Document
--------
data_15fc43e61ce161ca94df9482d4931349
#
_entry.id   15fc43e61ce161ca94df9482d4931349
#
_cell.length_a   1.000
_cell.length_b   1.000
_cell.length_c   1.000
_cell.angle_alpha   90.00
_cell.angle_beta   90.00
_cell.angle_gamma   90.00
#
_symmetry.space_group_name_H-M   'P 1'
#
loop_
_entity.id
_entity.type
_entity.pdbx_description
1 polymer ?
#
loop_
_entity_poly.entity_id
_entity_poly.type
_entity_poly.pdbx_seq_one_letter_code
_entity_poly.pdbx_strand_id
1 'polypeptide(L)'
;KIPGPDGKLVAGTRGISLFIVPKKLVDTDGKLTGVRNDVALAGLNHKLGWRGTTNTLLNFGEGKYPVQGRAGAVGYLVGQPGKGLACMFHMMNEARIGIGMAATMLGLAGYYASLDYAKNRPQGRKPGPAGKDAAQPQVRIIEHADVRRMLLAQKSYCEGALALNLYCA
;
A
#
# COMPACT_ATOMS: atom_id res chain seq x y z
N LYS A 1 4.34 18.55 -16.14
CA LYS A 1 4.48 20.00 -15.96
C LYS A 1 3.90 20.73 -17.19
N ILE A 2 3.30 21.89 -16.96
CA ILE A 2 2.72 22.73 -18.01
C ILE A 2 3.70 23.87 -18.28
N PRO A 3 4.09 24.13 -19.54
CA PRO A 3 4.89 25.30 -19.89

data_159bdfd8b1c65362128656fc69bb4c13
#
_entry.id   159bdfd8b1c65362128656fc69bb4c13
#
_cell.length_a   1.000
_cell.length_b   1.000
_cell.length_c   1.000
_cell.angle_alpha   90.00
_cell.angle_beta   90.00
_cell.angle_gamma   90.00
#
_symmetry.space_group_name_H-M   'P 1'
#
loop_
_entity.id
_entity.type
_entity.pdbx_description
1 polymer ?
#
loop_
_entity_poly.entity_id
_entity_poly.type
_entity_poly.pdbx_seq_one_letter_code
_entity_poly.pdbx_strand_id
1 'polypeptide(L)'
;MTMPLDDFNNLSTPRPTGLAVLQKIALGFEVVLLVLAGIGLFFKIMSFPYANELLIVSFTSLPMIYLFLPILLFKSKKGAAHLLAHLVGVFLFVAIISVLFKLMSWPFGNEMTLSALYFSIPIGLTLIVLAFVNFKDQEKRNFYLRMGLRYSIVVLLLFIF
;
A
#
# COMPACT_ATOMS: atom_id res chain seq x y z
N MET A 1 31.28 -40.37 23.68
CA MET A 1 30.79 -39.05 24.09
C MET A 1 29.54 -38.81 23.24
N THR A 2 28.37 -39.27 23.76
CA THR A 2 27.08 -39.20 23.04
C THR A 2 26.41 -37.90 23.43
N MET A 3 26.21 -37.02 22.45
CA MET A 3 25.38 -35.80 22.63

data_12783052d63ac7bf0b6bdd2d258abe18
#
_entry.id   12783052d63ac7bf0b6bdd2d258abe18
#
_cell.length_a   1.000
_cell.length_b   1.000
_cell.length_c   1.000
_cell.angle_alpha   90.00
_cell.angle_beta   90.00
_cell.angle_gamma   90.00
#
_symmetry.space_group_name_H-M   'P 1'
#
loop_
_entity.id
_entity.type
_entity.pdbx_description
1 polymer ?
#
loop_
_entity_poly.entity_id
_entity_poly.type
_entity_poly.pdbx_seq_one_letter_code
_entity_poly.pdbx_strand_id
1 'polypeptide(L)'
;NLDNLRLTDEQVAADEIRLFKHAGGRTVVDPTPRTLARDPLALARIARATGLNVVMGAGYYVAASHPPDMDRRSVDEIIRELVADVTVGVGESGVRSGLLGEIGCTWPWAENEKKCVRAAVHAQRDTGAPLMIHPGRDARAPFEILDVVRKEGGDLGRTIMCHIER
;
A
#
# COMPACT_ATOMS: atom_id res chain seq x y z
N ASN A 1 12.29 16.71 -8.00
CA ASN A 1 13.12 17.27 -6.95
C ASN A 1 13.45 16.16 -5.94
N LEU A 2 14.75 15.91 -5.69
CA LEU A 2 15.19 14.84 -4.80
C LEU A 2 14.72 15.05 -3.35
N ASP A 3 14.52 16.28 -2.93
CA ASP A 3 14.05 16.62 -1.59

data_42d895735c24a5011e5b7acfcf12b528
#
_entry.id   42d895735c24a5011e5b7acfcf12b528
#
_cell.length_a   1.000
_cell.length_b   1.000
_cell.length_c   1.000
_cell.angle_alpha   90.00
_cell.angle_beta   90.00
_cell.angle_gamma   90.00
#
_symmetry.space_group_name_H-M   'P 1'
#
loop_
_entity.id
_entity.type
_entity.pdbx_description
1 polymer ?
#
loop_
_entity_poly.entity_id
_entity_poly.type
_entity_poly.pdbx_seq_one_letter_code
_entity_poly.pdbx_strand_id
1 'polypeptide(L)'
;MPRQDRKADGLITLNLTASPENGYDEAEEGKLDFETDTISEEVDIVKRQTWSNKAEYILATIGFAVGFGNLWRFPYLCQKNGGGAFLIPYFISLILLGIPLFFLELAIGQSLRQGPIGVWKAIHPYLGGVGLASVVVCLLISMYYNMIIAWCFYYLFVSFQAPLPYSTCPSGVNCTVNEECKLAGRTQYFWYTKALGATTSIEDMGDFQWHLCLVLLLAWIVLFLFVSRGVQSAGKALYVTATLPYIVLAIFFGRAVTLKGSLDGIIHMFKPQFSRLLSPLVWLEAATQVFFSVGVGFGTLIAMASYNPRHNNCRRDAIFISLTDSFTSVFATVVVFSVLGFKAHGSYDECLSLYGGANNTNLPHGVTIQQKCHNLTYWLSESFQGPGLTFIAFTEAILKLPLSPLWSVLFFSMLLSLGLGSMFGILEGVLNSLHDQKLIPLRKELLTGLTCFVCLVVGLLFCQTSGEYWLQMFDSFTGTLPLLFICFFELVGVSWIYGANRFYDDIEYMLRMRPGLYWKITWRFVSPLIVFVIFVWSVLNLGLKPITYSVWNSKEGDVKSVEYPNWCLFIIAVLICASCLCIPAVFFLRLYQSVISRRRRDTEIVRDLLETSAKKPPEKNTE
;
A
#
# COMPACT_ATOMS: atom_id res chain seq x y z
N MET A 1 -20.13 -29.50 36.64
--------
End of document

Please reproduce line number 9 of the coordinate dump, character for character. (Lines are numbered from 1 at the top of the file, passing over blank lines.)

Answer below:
_cell.angle_beta   90.00